. Different studies show that chronic stress and depression are, at least in a subset of patients, associated with a dysregulation of the HPA-axis and elevated concentrations of cortisol7,8
. Visceral fat is highly sensitive to cortisol, due to a high density of glucocorticoid receptors14
. Cortisol promotes the accumulation of visceral fat by activating lipoprotein lipase and inhibiting lipid mobilization13
. Indeed, it has been shown that hypercortisolemic depression is associated with abdominal obesity20,37
. Moreover, these effects might be most pronounced when levels of sex steroid hormones, which have been found to reduce visceral fat mass and have a lipid-mobilizing effect13,38
, are low, as has been observed in late-life depression9
. Further, depression has been linked with high levels of inflammatory markers10
, which can activate the HPA-axis39
and therefore subsequently result in visceral obesity. Moreover, as described by Gold and Chrousos40
, even in persons with non-hypercortisolemic atypical depression, due to overeating, a cycling of weight gain and loss occurring throughout recurrent episodes of depression could preferentially distribute weight to visceral fat areas. An alternative explanation for why depression may lead to abdominal obesity is that depressed persons have an unhealthier lifestyle. Although we adjusted our analyses for some lifestyle behaviors (smoking, alcohol use, and physical activity), it is possible that depressed persons have a poorer dietary pattern. However, a poor diet in itself would likely lead to an increase in both overall and abdominal obesity41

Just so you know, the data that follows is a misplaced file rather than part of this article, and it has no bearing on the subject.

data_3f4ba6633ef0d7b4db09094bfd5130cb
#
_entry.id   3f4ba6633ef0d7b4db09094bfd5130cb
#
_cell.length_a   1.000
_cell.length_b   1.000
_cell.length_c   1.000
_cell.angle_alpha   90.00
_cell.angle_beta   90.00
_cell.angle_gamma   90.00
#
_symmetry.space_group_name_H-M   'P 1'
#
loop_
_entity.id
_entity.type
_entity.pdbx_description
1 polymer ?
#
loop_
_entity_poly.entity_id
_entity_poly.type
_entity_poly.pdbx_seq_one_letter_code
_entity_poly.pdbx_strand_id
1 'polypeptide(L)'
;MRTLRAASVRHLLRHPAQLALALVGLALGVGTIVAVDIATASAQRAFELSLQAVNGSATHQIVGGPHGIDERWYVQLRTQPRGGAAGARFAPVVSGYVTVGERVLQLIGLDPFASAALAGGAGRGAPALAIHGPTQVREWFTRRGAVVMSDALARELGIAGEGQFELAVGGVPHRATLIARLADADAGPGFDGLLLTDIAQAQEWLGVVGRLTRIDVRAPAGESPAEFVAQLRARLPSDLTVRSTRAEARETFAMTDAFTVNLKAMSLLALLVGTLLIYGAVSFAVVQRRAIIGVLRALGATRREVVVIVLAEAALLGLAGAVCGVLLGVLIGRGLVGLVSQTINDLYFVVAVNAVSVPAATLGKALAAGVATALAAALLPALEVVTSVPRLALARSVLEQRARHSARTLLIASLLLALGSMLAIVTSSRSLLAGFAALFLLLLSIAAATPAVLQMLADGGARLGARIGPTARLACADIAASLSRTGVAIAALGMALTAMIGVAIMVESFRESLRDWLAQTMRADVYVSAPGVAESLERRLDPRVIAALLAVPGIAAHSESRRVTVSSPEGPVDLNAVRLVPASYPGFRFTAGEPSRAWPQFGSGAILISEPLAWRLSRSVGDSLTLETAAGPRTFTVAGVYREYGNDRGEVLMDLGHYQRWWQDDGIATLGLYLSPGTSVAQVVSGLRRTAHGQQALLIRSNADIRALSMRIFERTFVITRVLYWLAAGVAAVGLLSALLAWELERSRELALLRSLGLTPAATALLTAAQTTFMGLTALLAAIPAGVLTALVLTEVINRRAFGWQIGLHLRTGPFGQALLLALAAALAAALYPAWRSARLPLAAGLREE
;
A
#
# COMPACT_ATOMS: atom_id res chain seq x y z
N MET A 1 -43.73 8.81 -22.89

. In combination with a hyperactive HPA-axis, however, it is possible that excess caloric intake is preponderantly stored into visceral fat depots42
. In addition, somatic comorbidities of depressed persons could have led to the increase in visceral fat, although our results were little affected by adjustment for diabetes, CVD, and general health status. Furthermore, weight gain in depressed persons has been associated with the use of antidepressants43
. However, in our study antidepressant use was not associated with increases in (abdominal) obesity, and therefore our findings can not be the result of antidepressant use.